SAFETY!!! Safety first, people. I wish I had the voice for it so I can yell it loud enough for you to hear out of your computer screen, but I think all caps is fine. When I came out to my mother, her concern was my safety, where I was going to be and who I was going to be with, so that she doesn’t have to hear about me being a victim of homophobia. When I tell ANYONE what my best advice is for coming out, it is always safety first. Know the law of the land so that when you come out you can be sure your safety is first and not threatened by homophobic policies.
So all in all, this yet again brings another idea into mind. Should people remain in the closet? Yes and no. When it’s safety first, it’s safety first. In the case of the Iraqi men, I would say get out of there like many are beginning to do. In Iraq, it is not against the law to be homosexual and have a consenting partner who is of the same sex, but that does not mean that the nation will ensure your safety like in Jacob’s case. It’s a positive experience to come out at school to your friends and teachers, but it comes with consequences of course. Be cautious before coming out so that you can be safe and come out only when it best suits your physically and emotionally. You never want to stay indoors too long. Eventually, there will be a time when it comes out of you or some one brings it out of you. It’s best to be prepared at all times and be the most comfortable you can be with yourself as possible. When coming out to parents and friends, be selective. Some friends are more open and sometimes father knows best. At school, know your rights so that if ever needed they can be enforced in your favor to ensure your safety. Live long and prosper, people! And stay informed on the massacre of Iraqi gays. It’s up to all of us to fight homophobia!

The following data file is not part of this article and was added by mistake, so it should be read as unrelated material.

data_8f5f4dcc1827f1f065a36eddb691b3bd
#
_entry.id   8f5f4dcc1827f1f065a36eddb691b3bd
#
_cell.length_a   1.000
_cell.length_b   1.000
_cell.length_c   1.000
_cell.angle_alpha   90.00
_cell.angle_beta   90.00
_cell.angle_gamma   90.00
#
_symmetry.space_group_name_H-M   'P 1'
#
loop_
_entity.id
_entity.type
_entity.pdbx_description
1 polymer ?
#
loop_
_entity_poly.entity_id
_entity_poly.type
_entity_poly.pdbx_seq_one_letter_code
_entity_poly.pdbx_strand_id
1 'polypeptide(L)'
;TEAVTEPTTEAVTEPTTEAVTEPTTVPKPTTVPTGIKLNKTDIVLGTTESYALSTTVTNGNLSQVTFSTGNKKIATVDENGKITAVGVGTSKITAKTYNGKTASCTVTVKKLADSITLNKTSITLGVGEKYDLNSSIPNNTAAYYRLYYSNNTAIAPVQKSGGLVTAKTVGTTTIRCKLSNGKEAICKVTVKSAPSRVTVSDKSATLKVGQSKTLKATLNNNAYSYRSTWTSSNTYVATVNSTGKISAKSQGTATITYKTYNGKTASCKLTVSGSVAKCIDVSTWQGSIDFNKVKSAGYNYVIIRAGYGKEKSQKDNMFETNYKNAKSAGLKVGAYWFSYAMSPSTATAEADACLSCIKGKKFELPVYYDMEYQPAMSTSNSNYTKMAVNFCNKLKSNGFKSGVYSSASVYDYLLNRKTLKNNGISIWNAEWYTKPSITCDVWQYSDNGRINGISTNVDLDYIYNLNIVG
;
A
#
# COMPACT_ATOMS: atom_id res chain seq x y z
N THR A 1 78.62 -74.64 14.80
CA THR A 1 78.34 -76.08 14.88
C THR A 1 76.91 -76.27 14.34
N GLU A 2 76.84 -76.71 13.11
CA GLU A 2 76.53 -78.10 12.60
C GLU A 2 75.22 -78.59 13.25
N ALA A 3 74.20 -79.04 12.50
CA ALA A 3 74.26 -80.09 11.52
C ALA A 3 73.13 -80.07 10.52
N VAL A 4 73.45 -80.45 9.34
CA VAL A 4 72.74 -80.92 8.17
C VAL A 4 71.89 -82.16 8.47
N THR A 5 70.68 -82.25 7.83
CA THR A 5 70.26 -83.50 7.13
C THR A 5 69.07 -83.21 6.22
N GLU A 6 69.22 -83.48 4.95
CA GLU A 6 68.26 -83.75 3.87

“People always make fun of what they don’t understand, but the school has a responsibility to protect people. I shouldn’t have to fear for my safety at school. No one should.”